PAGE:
The other possibility is that your tires have really poor grip. I know on my 2014 with Road 5's the braking capability is really high. Rear wheel in the air, front tire moaning because it's deforming so much. Or, since this did happen to me :), if your steering head bearings are loose the front will stop momentarily as the front wheel moves back when the brakes come on, that also gets the ABS to kick in.

I'm comfortable that I can stop faster on both my 2012 650 and 2014 1000 with ABS - and that's mainly due to the lack of delay in hitting the front brake really hard rather than how much the bike slows once the brake is applied. I don't have to waste time feeling for the limit of grip, just squeeze the lever and speed starts peeling off NOW. A seconds delay @80kph is 20m and that's a huge difference.
 

·
Registered
Joined
·
593 Posts
Without a decent G-meter it's hard to tell what is actually stopping more effectively by feel.

If you are willing to do several or many data points for measured stopping distance (same day, same time, same surface, same temperature, etc etc etc, that could prove or disprove if one can break better (shorter) with or without ABS.
 

·
Registered
Joined
·
126 Posts
The ABS on my 2011 650 is miraculous. I have experimented with it a lot on wet grass, snow, mud, dry pavement, etc.
If I were a betting man, I would wager serious money that the ABS on my bike can beat 98% of riders.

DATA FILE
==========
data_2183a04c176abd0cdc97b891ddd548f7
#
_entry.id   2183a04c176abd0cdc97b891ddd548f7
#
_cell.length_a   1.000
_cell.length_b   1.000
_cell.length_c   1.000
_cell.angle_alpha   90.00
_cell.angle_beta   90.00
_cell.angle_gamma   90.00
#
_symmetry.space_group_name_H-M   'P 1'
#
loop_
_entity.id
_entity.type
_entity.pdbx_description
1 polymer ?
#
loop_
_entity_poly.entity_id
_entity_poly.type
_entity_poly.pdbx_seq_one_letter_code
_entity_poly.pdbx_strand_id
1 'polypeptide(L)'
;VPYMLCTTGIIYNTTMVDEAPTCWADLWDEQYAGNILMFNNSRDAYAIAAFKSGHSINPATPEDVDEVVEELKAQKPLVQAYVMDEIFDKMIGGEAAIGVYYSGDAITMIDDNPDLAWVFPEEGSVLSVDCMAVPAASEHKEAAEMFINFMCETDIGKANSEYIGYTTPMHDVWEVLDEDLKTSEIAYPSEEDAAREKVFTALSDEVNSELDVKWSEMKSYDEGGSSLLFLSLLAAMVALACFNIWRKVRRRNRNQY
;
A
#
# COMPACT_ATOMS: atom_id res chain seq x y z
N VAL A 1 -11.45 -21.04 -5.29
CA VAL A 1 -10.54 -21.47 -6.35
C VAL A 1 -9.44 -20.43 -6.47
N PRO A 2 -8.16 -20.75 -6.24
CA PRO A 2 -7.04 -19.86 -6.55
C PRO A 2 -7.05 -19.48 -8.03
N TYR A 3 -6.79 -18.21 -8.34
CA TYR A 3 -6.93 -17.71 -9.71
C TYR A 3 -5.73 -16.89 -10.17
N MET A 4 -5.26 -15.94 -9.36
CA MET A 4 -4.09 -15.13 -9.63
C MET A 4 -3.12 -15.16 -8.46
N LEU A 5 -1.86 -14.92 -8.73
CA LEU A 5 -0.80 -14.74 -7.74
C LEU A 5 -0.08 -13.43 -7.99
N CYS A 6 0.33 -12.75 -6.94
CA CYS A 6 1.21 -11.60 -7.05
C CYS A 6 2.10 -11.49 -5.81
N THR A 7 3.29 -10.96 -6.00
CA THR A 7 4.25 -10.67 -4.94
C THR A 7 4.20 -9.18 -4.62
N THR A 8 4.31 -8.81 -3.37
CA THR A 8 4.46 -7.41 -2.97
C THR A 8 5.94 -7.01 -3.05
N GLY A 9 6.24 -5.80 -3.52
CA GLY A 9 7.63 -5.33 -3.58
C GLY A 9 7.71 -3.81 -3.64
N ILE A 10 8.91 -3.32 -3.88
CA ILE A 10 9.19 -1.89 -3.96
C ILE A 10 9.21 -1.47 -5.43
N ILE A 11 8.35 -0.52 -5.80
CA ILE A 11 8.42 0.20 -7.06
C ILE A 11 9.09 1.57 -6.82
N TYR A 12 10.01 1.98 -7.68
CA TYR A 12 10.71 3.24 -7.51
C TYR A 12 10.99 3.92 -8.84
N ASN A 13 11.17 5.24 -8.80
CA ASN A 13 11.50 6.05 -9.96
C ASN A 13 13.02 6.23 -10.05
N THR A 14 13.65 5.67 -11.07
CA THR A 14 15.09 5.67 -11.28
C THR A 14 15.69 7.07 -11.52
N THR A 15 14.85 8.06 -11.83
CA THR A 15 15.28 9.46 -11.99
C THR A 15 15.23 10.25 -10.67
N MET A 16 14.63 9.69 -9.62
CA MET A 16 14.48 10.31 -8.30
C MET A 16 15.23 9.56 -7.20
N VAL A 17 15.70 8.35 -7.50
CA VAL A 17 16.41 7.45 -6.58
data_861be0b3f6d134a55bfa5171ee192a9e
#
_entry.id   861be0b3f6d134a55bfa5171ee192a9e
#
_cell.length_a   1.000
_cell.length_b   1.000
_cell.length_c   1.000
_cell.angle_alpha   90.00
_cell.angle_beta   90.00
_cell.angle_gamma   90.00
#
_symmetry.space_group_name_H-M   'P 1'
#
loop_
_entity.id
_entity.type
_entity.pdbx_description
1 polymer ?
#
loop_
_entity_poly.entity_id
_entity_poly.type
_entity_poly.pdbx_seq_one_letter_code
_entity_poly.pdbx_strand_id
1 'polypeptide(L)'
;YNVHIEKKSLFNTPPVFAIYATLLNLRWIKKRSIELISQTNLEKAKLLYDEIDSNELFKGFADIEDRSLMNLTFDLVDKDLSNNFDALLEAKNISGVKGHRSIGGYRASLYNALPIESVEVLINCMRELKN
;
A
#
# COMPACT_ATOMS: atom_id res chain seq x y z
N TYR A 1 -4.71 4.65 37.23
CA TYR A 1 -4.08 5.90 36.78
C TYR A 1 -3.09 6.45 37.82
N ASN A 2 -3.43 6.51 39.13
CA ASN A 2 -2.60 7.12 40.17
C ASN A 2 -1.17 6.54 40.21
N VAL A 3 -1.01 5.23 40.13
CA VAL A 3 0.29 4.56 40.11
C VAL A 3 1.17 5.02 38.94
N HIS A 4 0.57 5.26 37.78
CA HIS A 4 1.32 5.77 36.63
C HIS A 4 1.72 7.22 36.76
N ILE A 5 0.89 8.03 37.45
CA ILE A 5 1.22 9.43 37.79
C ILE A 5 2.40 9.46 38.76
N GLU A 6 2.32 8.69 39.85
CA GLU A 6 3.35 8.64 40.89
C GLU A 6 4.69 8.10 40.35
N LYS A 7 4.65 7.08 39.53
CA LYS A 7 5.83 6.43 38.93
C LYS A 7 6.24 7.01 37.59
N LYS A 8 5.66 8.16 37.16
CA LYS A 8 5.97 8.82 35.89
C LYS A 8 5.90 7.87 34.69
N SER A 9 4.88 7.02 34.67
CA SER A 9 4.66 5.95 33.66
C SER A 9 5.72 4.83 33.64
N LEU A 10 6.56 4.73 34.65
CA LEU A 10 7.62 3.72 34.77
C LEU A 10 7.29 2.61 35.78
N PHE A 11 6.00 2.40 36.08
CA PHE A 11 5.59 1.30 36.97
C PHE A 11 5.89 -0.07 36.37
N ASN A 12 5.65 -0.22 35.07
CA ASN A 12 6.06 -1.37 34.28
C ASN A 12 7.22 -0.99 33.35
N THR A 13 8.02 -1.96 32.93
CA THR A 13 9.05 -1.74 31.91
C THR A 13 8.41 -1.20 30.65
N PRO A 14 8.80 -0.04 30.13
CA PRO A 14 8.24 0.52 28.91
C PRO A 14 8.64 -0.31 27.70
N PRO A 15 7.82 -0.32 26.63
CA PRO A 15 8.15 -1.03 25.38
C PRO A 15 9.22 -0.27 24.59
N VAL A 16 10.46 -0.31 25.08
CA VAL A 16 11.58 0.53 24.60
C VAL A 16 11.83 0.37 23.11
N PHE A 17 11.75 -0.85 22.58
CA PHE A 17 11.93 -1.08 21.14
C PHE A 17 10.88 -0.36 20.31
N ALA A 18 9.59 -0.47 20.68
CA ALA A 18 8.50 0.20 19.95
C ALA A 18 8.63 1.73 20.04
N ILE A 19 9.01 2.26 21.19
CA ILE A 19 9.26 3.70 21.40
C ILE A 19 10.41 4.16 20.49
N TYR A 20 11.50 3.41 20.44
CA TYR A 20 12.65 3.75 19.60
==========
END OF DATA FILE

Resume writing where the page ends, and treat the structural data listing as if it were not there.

Yes, the 5 axis and "cornering" ABS (they all have their proprietary name for it) is even better.

The various mc racing associations will soon have the dilemma of whether or not to allow the very sophisticated ABS to be used. Because at the high end, those systems are rapidly improving to the point where they can beat 90% of the talented mc racers. Do they then also allow traction control? How much does the human still actually operate or matter?

The motobot hasn't beaten Rossi's best lap time......yet. Meet the motorbike-racing robot
I like mine on my 2011. I have experimented with it on and off pavement and have contemplated trying it with the fuse removed, but it simply works very well in "operational" mode to worry about it.
 

·
Premium Member
Joined
·
74 Posts
On my 2011 DL 650 I've had the ABS try to run me off a loose gravel mountain road. Steep down hill turn, front wanted to "tuck" at turn in, tried to lock rear to rotate. peddle went dead bike kept going.
Had to "layerdown" Tusk box makes for a good friction break. Also willing to blame operator error on my part. I now have a cut off switch for gravel.
 

·
Registered
Joined
·
593 Posts
The other situation that ABS would make worse is shortest stopping distance in loose sand. For that, locking up the back to plow a furrow while maintaining rotation and control with the front wheel would be about your best bet.
 

·
Registered
Joined
·
4,352 Posts
Works quite well in sand, simply because you can really hammer the brakes which buries the wheel deeper and gives you more to brake against. I've been surprised how well the DL ABS works, even in situations where it should be a liability.
 
1 - 20 of 21 Posts
Top